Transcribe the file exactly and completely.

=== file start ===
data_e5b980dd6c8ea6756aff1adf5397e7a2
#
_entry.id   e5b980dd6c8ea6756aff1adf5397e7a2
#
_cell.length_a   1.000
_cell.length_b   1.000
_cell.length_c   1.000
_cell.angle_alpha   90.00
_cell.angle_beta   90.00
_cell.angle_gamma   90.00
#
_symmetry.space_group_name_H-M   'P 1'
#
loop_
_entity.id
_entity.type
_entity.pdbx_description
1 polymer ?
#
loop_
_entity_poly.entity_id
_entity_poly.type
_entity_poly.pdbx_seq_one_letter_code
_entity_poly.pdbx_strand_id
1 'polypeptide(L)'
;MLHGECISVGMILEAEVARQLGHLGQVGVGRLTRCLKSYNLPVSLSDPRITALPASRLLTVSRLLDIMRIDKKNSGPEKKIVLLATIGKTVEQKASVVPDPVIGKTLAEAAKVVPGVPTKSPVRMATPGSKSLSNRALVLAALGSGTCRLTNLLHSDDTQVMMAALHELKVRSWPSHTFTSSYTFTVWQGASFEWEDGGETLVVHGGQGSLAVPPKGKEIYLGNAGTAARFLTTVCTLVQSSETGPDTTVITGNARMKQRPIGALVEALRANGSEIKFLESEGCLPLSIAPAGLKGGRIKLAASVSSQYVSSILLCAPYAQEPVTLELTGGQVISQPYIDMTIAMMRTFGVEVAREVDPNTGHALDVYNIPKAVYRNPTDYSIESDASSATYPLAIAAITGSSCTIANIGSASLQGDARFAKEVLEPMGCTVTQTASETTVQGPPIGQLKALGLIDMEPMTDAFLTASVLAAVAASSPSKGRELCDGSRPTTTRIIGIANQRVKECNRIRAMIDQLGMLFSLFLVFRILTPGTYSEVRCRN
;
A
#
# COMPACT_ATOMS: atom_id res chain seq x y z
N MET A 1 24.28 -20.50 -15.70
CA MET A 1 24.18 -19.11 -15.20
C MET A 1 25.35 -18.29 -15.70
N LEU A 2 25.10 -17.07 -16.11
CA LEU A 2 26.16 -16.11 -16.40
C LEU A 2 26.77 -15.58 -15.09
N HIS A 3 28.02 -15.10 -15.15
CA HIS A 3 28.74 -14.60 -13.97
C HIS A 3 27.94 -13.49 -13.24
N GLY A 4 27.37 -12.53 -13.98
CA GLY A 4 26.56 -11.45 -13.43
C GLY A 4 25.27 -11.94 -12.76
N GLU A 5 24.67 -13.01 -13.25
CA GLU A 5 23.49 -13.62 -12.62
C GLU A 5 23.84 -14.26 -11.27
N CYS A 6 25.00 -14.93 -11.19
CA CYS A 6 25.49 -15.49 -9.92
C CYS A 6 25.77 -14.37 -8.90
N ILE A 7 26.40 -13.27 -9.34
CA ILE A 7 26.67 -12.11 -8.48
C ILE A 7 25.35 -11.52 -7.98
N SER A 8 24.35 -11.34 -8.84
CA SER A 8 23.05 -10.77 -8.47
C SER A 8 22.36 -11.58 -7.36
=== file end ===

data_e5b980dd6c8ea6756aff1adf5397e7a2
#
_entry.id   e5b980dd6c8ea6756aff1adf5397e7a2
#
_cell.length_a   1.000
_cell.length_b   1.000
_cell.length_c   1.000
_cell.angle_alpha   90.00
_cell.angle_beta   90.00
_cell.angle_gamma   90.00
#
_symmetry.space_group_name_H-M   'P 1'
#
loop_
_entity.id
_entity.type
_entity.pdbx_description
1 polymer ?
#
loop_
_entity_poly.entity_id
_entity_poly.type
_entity_poly.pdbx_seq_one_letter_code
_entity_poly.pdbx_strand_id
1 'polypeptide(L)'
;MLHGECISVGMILEAEVARQLGHLGQVGVGRLTRCLKSYNLPVSLSDPRITALPASRLLTVSRLLDIMRIDKKNSGPEKKIVLLATIGKTVEQKASVVPDPVIGKTLAEAAKVVPGVPTKSPVRMATPGSKSLSNRALVLAALGSGTCRLTNLLHSDDTQVMMAALHELKVRSWPSHTFTSSYTFTVWQGASFEWEDGGETLVVHGGQGSLAVPPKGKEIYLGNAGTAARFLTTVCTLVQSSETGPDTTVITGNARMKQRPIGALVEALRANGSEIKFLESEGCLPLSIAPAGLKGGRIKLAASVSSQYVSSILLCAPYAQEPVTLELTGGQVISQPYIDMTIAMMRTFGVEVAREVDPNTGHALDVYNIPKAVYRNPTDYSIESDASSATYPLAIAAITGSSCTIANIGSASLQGDARFAKEVLEPMGCTVTQTASETTVQGPPIGQLKALGLIDMEPMTDAFLTASVLAAVAASSPSKGRELCDGSRPTTTRIIGIANQRVKECNRIRAMIDQLGMLFSLFLVFRILTPGTYSEVRCRN
;
A
#
# COMPACT_ATOMS: atom_id res chain seq x y z
N MET A 1 24.28 -20.50 -15.70
CA MET A 1 24.18 -19.11 -15.20
C MET A 1 25.35 -18.29 -15.70
N LEU A 2 25.10 -17.07 -16.11
CA LEU A 2 26.16 -16.11 -16.40
C LEU A 2 26.77 -15.58 -15.09
N HIS A 3 28.02 -15.10 -15.15
CA HIS A 3 28.74 -14.60 -13.97
C HIS A 3 27.94 -13.49 -13.24
N GLY A 4 27.37 -12.53 -13.98
CA GLY A 4 26.56 -11.45 -13.43
C GLY A 4 25.27 -11.94 -12.76
N GLU A 5 24.67 -13.01 -13.25
CA GLU A 5 23.49 -13.62 -12.62
C GLU A 5 23.84 -14.26 -11.27
N CYS A 6 25.00 -14.93 -11.19
CA CYS A 6 25.49 -15.49 -9.92
C CYS A 6 25.77 -14.37 -8.90
N ILE A 7 26.40 -13.27 -9.34
CA ILE A 7 26.67 -12.11 -8.48
C ILE A 7 25.35 -11.52 -7.98
N SER A 8 24.35 -11.34 -8.84
CA SER A 8 23.05 -10.77 -8.47
C SER A 8 22.36 -11.58 -7.36